Taking an environmentally sensitive approach to pest management
Pest control in the garden usually conjures up images of fighting a seasonlong battle with insects, diseases and weeds. As troublesome as the latter three might be the damage they inflict often pales in comparison with that caused by some of four-legged “friends”. It is extremely frustrating to put time, effort and money into establishing an attractive garden only to have it decimated by the likes of deer, rabbits and squirrels. An abundance of wildlife coupled with a shift in human population to more rural and suburban settings makes the control of wildlife in the garden more of a challenge today.
Wildlife biologists suggest that motivation and habituation are two important factors that dictate the likelihood of garden damage by wildlife and probability of their successful control. The more highly motivated wildlife is to feed the more difficult it will be to prevent damage to cultivated plants. Hunger is a tremendous stimulus. During periods of dry weather when food in the wild is sparse wildlife will be highly motivated to feed on garden plants. Additionally, once wildlife become accustom to using the garden as a food source it becomes more difficult to prevent future deprivation. Early intervention is important if control is to be successful.
Controlling wildlife damage is best accomplished using Integrated Pest Management (IPM) strategies starting (when possible) with planting resistant species. Plants that have pubescent or hispid leaves, pungent aromas or a bitter taste usually are shunned by wildlife. For example, the following table is a partial listing of popular ornamental plants that deer tend to shun because of texture, odor or taste.
Devices or techniques that frighten wildlife can be effective deterrents when used properly. Propane exploders and pyrotechnic devices such as noise bombs, screamer shells and firecrackers are examples of auditory repellants. The result (of their use) is not permanent and their effectiveness depends on the frequency of use as well as the ability of wildlife to become acclimated to the noise. Variables such as timing and diversity of noise also must be considered. For example, once in place, nuisance animals such as birds are less likely to respond to noise once they have habituated an area. Additionally, a variety of noises is more effective than a single noise used repeatedly.
Visual devices that frighten animals such as scare crows, predatory bird figures, tin foil or pie plates and mirrors can be helpful. As with noise, the tendency for wildlife to become acclimatized to these deterrents lessens their effectiveness. Relocating them on a regular basis is recommended.
Chemical wildlife repellents usually are classified as gustatory (taste) or olfactory (odor) in their action. These repellents most often are sprayed (brushed) on vegetation and may contain a sticker of some sort to make them more rain-fast. Their effectiveness depends on a number of factors including motivation of the animal to be repelled, habituation of the animal(s) in question, concentration of the repellent, palatability of the plant being protected, rainfall and number of applications. Suffice to say the hungrier an animal is the less likely it will be deterred by a chemical repellent.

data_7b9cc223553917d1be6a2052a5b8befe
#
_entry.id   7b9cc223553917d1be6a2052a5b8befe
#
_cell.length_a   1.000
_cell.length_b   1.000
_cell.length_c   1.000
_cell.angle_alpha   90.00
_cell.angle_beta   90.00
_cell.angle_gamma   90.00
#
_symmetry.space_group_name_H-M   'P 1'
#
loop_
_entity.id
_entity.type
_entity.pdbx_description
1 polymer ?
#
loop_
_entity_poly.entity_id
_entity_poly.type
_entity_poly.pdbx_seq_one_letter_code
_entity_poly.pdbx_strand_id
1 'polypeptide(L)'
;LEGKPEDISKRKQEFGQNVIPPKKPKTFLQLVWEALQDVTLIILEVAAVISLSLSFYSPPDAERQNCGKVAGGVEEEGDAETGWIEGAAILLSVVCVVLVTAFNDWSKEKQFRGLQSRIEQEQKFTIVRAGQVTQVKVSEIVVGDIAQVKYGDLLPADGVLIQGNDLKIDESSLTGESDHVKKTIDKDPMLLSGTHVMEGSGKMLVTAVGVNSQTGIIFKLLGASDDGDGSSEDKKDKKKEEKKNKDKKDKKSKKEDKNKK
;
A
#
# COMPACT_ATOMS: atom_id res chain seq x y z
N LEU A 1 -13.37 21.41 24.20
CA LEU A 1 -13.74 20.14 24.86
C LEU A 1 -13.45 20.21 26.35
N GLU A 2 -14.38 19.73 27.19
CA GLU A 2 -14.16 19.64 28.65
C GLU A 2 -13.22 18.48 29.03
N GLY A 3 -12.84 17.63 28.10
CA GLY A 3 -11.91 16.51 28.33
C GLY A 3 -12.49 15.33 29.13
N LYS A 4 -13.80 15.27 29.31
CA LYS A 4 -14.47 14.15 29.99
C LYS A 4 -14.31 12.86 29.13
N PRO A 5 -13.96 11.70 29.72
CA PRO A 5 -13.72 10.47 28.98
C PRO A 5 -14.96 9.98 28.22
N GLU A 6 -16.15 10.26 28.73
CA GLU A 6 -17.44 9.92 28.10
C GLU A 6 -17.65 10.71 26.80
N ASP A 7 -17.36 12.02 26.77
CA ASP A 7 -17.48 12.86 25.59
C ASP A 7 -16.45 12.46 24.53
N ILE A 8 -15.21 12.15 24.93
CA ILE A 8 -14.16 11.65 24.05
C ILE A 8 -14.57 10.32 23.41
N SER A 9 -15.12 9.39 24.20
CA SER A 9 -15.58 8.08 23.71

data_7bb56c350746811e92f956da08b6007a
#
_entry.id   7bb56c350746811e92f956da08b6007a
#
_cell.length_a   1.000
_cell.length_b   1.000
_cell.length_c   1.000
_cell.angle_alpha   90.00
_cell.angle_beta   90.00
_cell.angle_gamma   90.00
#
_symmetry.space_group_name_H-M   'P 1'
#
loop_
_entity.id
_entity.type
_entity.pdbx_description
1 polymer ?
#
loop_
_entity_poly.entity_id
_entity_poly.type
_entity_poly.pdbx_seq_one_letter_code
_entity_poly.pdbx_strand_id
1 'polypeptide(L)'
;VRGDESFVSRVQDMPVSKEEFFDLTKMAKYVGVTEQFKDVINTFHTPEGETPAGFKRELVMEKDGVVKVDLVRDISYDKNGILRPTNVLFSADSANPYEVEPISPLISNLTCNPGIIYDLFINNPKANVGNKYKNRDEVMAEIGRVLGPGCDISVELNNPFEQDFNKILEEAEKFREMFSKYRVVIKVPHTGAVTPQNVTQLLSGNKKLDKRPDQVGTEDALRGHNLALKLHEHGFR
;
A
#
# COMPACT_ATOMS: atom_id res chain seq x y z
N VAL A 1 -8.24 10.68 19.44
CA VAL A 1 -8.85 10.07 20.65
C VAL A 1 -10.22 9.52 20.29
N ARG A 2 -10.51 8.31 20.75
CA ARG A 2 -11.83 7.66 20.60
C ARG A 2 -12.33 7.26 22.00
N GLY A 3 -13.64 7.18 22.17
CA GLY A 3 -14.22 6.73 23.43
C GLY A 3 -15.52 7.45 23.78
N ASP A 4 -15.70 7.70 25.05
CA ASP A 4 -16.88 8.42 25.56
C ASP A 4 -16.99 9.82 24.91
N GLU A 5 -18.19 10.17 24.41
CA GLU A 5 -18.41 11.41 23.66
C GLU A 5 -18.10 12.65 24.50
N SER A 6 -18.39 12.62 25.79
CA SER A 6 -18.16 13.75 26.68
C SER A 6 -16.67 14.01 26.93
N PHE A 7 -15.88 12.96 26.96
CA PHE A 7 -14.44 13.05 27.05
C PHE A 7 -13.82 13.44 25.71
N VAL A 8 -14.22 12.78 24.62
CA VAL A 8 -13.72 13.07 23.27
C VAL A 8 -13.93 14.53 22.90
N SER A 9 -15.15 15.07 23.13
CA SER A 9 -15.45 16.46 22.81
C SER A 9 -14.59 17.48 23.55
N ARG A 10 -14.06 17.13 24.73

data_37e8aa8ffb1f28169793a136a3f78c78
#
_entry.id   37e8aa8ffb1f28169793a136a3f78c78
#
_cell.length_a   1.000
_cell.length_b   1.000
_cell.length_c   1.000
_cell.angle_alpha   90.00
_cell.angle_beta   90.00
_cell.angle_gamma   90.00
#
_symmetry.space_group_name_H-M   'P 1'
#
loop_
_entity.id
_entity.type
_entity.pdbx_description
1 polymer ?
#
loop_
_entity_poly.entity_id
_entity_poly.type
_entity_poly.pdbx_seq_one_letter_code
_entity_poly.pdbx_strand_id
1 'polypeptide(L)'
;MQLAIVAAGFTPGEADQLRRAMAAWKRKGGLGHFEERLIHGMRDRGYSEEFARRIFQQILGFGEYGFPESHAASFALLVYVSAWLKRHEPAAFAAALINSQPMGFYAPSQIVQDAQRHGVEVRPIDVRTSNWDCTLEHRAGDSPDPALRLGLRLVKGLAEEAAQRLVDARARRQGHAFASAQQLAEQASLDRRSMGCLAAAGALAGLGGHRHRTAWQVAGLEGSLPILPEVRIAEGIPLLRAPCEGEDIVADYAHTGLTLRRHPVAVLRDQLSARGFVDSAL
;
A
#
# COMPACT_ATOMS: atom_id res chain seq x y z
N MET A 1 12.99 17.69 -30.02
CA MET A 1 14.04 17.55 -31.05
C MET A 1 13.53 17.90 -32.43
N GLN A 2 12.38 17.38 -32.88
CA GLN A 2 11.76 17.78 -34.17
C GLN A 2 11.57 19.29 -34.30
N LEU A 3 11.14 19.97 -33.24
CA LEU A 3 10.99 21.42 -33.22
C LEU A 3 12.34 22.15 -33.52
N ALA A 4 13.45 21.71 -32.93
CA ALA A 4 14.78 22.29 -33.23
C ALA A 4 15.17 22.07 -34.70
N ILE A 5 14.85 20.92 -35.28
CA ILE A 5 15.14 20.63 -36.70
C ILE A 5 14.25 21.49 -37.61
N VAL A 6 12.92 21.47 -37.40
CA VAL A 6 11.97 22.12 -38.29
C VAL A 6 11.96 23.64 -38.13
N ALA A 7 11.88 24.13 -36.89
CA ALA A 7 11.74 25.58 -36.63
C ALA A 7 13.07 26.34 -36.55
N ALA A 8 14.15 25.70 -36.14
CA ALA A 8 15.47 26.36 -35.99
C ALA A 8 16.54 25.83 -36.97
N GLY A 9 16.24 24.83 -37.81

An easy “home-made” repellent consists of a mixture of 20 percent whole eggs and 80 percent water (by volume). It reportedly is quite effective against deer. This mixture tends to withstand weather but should be reapplied on a monthly basis. Commercial repellants are widely available and vary with regard to active ingredients. Several newer products contain capsasin, the chemical that imparts the “fire” to hot peppers.
When choosing chemical repellents, factors such as human (or pet) safety, toxicity to plants, and expense should be considered.
Fencing, netting, cages or other methods that exclude wildlife from garden plants can be very effective in controlling damage. However, depending on their nature and the building material used, they can be expensive. The use of 36 inch high chicken wire buried six inches in the soil is effective in controlling small animals such as rabbits or squirrels. A fence eight feet in height is considered to be an effective barrier for deer and wildlife other than birds. Woven wire (chain link) fences are most effective; synthetic netting (mesh) can be used but represents less of a physical barrier to highly motivated animals. Placing small cages of wire or netting over individual plants to deter wildlife can reduce expense but detracts from the aesthetic value of a garden.
Electric fences represents somewhat of a compromise between initial expense and effectiveness in wildlife control. The number and spacing of fence wires depends on the species of wildlife to be controlled. For small animals such as rabbits, electrified wires located two and four inches above the soil surface should be sufficient. For deer, a series of three wires located 18, 36 and 54 inches above ground has proven to be effective. Baiting the fence by hanging strips of aluminum foal coated with peanut butter on the wires will help “educate” deer on the nature of electric fences and keep them from charging through them on first encounter. In all cases electric fences should be clearly labeled for safety purposes and monitored on a daily basis.
|Table 1. Ornamental herbaceous plants considered to be deer resistant|
|Asclepias||Geranium||Morning glory||Shasta daisy|
|Barronwort||Hardy ferns||Nasturtium||Siberian squill|
|Bleeding heart||Heliorope||Ornamental onion||Statice|
|Cleome||Japanese anemone||Petunia||Sweet alyssum|
|Coral bells||Japanese spurge||Phlox||Sweet William|
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REVISED: October 26, 2012